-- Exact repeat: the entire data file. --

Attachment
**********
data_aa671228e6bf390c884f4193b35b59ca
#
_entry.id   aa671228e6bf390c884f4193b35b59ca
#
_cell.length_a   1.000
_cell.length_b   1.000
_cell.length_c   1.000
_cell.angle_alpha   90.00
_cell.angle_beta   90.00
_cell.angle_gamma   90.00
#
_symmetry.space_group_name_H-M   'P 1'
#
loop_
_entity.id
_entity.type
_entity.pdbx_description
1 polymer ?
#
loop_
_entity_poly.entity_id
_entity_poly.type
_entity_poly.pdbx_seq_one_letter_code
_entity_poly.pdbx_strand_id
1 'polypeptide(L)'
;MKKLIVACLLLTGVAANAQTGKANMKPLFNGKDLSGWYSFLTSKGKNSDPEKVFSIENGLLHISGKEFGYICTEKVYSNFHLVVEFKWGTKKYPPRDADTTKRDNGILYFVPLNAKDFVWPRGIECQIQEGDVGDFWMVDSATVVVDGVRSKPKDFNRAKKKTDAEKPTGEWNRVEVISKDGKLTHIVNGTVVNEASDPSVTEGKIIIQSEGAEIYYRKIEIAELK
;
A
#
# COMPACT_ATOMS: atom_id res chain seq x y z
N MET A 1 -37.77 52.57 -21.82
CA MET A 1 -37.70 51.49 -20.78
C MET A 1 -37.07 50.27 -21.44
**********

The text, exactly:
data_aa671228e6bf390c884f4193b35b59ca
#
_entry.id   aa671228e6bf390c884f4193b35b59ca
#
_cell.length_a   1.000
_cell.length_b   1.000
_cell.length_c   1.000
_cell.angle_alpha   90.00
_cell.angle_beta   90.00
_cell.angle_gamma   90.00
#
_symmetry.space_group_name_H-M   'P 1'
#
loop_
_entity.id
_entity.type
_entity.pdbx_description
1 polymer ?
#
loop_
_entity_poly.entity_id
_entity_poly.type
_entity_poly.pdbx_seq_one_letter_code
_entity_poly.pdbx_strand_id
1 'polypeptide(L)'
;MKKLIVACLLLTGVAANAQTGKANMKPLFNGKDLSGWYSFLTSKGKNSDPEKVFSIENGLLHISGKEFGYICTEKVYSNFHLVVEFKWGTKKYPPRDADTTKRDNGILYFVPLNAKDFVWPRGIECQIQEGDVGDFWMVDSATVVVDGVRSKPKDFNRAKKKTDAEKPTGEWNRVEVISKDGKLTHIVNGTVVNEASDPSVTEGKIIIQSEGAEIYYRKIEIAELK
;
A
#
# COMPACT_ATOMS: atom_id res chain seq x y z
N MET A 1 -37.77 52.57 -21.82
CA MET A 1 -37.70 51.49 -20.78
C MET A 1 -37.07 50.27 -21.44